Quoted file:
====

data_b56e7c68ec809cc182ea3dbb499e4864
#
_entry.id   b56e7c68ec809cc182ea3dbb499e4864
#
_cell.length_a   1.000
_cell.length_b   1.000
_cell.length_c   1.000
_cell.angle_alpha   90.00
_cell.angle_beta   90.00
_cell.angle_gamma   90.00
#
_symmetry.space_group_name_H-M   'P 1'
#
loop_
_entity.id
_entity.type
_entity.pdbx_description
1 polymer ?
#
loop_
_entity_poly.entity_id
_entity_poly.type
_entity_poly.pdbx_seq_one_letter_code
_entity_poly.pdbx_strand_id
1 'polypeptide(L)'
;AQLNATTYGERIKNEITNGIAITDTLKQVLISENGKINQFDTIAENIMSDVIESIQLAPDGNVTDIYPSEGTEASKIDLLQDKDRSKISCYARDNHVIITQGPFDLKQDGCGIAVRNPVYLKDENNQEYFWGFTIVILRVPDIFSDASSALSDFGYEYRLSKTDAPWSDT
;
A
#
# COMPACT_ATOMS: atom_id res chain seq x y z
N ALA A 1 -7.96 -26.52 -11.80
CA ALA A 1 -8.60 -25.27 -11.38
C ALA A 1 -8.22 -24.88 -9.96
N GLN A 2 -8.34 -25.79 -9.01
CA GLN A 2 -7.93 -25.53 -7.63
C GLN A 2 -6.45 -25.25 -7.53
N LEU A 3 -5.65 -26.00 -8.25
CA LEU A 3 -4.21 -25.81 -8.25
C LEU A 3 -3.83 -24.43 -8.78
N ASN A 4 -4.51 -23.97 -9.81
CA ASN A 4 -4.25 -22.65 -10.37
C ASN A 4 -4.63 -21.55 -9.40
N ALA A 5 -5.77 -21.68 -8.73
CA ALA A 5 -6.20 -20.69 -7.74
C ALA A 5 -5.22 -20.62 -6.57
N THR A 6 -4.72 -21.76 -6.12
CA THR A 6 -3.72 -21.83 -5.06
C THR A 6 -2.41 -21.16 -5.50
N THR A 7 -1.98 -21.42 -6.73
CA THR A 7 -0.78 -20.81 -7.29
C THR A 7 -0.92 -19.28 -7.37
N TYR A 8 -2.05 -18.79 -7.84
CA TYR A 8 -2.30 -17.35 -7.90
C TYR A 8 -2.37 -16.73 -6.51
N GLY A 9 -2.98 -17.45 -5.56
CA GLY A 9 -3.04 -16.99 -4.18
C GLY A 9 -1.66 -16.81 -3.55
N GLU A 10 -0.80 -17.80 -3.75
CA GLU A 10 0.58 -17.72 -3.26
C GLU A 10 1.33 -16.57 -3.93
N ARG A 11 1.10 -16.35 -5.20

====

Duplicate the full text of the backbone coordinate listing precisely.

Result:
data_b56e7c68ec809cc182ea3dbb499e4864
#
_entry.id   b56e7c68ec809cc182ea3dbb499e4864
#
_cell.length_a   1.000
_cell.length_b   1.000
_cell.length_c   1.000
_cell.angle_alpha   90.00
_cell.angle_beta   90.00
_cell.angle_gamma   90.00
#
_symmetry.space_group_name_H-M   'P 1'
#
loop_
_entity.id
_entity.type
_entity.pdbx_description
1 polymer ?
#
loop_
_entity_poly.entity_id
_entity_poly.type
_entity_poly.pdbx_seq_one_letter_code
_entity_poly.pdbx_strand_id
1 'polypeptide(L)'
;AQLNATTYGERIKNEITNGIAITDTLKQVLISENGKINQFDTIAENIMSDVIESIQLAPDGNVTDIYPSEGTEASKIDLLQDKDRSKISCYARDNHVIITQGPFDLKQDGCGIAVRNPVYLKDENNQEYFWGFTIVILRVPDIFSDASSALSDFGYEYRLSKTDAPWSDT
;
A
#
# COMPACT_ATOMS: atom_id res chain seq x y z
N ALA A 1 -7.96 -26.52 -11.80
CA ALA A 1 -8.60 -25.27 -11.38
C ALA A 1 -8.22 -24.88 -9.96
N GLN A 2 -8.34 -25.79 -9.01
CA GLN A 2 -7.93 -25.53 -7.63
C GLN A 2 -6.45 -25.25 -7.53
N LEU A 3 -5.65 -26.00 -8.25
CA LEU A 3 -4.21 -25.81 -8.25
C LEU A 3 -3.83 -24.43 -8.78
N ASN A 4 -4.51 -23.97 -9.81
CA ASN A 4 -4.25 -22.65 -10.37
C ASN A 4 -4.63 -21.55 -9.40
N ALA A 5 -5.77 -21.68 -8.73
CA ALA A 5 -6.20 -20.69 -7.74
C ALA A 5 -5.22 -20.62 -6.57
N THR A 6 -4.72 -21.76 -6.12
CA THR A 6 -3.72 -21.83 -5.06
C THR A 6 -2.41 -21.16 -5.50
N THR A 7 -1.98 -21.42 -6.73
CA THR A 7 -0.78 -20.81 -7.29
C THR A 7 -0.92 -19.28 -7.37
N TYR A 8 -2.05 -18.79 -7.84
CA TYR A 8 -2.30 -17.35 -7.90
C TYR A 8 -2.37 -16.73 -6.51
N GLY A 9 -2.98 -17.45 -5.56
CA GLY A 9 -3.04 -16.99 -4.18
C GLY A 9 -1.66 -16.81 -3.55
N GLU A 10 -0.80 -17.80 -3.75
CA GLU A 10 0.58 -17.72 -3.26
C GLU A 10 1.33 -16.57 -3.93
N ARG A 11 1.10 -16.35 -5.20